Many parents complained that some pre-schools or indeed schools are not geared up for bilingual/multilingual children. For example, there are situations where a child has only been exposed to the minority language and will therefore struggle to communicate at first. Or where the child’s speech might be delayed or mixed (especially in very young children). One of the mums I have interviewed said that this lack of information on how to deal with bilingual children goes beyond teachers and caregivers: “It goes up to curriculum designers and educational policies. I think that is what causes all our practical problems and makes us parents completely responsible for working with our kids’ multi/ bilingualism. It doesn’t need to be that way.”
And indeed it doesn’t. Many organizations like NABE (National Association for Bilingual Education http://www.nabe.org/BilingualEducation) in the U.S.A. or the NALDIC (National Association for Language Development in the Curriculum http://www.naldic.org.uk) in the U.K. are dedicated to promoting and facilitating bilingualism in schools. But they need our support and personal experience in order to thrive. Our role could also be to serve as a link between them and our local schools.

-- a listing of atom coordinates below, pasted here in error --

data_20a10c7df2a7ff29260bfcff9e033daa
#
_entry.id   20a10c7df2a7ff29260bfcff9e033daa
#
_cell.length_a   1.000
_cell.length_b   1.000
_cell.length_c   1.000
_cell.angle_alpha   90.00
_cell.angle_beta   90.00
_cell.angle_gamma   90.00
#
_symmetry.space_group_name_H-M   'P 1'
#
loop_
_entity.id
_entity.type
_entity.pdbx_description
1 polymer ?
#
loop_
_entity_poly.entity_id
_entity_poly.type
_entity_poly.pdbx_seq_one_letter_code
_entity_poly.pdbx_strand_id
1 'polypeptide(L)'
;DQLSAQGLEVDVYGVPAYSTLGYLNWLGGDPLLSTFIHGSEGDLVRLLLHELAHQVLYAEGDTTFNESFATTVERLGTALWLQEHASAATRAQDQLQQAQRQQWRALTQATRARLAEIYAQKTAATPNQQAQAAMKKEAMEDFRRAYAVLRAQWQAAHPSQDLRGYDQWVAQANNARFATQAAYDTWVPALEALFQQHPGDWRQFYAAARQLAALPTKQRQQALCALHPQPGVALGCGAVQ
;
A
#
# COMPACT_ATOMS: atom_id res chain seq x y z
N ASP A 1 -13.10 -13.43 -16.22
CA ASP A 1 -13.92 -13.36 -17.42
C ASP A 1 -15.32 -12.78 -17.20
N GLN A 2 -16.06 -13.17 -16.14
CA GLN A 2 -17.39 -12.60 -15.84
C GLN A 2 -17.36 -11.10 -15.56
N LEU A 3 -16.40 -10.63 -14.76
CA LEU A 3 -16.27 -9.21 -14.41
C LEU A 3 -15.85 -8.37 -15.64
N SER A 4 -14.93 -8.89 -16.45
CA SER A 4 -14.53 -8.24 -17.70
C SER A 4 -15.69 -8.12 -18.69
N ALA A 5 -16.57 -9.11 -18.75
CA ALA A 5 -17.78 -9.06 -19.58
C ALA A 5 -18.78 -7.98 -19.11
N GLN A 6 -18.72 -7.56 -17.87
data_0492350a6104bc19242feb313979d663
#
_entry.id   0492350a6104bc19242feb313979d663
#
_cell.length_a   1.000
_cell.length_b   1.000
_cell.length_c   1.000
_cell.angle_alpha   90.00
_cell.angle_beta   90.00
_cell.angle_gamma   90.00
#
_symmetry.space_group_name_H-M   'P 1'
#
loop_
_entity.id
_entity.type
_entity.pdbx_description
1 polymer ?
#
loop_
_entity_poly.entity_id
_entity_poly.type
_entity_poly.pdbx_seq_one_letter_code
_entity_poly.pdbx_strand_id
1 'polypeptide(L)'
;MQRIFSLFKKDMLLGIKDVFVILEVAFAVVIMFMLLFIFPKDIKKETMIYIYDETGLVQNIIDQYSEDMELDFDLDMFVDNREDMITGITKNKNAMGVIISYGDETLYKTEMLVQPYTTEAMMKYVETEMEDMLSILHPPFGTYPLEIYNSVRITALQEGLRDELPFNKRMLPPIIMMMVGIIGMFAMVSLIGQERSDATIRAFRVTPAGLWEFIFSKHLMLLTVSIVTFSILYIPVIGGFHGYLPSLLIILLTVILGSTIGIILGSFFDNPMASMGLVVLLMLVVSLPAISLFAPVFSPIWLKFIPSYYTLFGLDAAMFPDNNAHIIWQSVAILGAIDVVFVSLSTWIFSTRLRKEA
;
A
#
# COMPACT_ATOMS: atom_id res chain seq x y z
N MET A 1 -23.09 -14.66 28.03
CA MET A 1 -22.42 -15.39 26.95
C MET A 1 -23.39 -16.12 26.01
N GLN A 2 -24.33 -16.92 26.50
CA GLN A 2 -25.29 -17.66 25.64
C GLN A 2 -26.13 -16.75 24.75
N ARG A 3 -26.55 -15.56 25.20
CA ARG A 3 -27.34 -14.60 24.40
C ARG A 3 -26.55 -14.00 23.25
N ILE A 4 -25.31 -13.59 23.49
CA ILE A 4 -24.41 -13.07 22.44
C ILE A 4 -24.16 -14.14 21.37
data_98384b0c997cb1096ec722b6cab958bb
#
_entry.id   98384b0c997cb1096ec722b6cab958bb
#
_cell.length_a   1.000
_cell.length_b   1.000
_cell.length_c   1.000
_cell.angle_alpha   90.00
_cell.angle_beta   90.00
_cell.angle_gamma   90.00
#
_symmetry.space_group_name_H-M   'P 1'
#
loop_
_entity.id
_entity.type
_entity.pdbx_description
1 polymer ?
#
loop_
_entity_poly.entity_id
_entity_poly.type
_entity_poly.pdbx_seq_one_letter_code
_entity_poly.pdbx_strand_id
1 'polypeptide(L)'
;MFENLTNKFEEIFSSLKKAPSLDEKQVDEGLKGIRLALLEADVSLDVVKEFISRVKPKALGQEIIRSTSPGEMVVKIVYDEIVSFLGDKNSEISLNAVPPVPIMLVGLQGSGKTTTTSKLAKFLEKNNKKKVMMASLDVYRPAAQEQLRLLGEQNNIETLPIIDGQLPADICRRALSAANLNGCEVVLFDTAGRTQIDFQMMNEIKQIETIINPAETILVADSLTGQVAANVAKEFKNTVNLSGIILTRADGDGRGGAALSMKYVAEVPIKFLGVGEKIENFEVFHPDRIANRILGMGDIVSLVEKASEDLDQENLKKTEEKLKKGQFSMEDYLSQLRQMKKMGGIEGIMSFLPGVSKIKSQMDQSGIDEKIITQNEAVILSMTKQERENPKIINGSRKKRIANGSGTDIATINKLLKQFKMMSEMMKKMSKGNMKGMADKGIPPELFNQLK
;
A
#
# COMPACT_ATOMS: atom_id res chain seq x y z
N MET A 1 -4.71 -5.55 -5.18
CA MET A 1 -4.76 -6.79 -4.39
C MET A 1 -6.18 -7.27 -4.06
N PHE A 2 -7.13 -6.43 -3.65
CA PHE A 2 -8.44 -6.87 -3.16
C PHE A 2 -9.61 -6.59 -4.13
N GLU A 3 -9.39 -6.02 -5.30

Sense of isolation:
One mum said: “I am the only exposure my 15 month old son has to Swahili and I do not have enough material, [there is] not much on the Internet either to assist me.”
There are certain circumstances where a parent can be the only minority speaker for the child; this is often the case for languages that are not as widely spread. This situation will create many obstacles for the parents: it could make them feel isolated, or make them doubt and reconsider their wish to raise their children bilingual. It could also make the task more difficult in practice, as the material in the minority language is not readily available and getting hold of any type of book or media will come at a cost. Which leads us to our next point…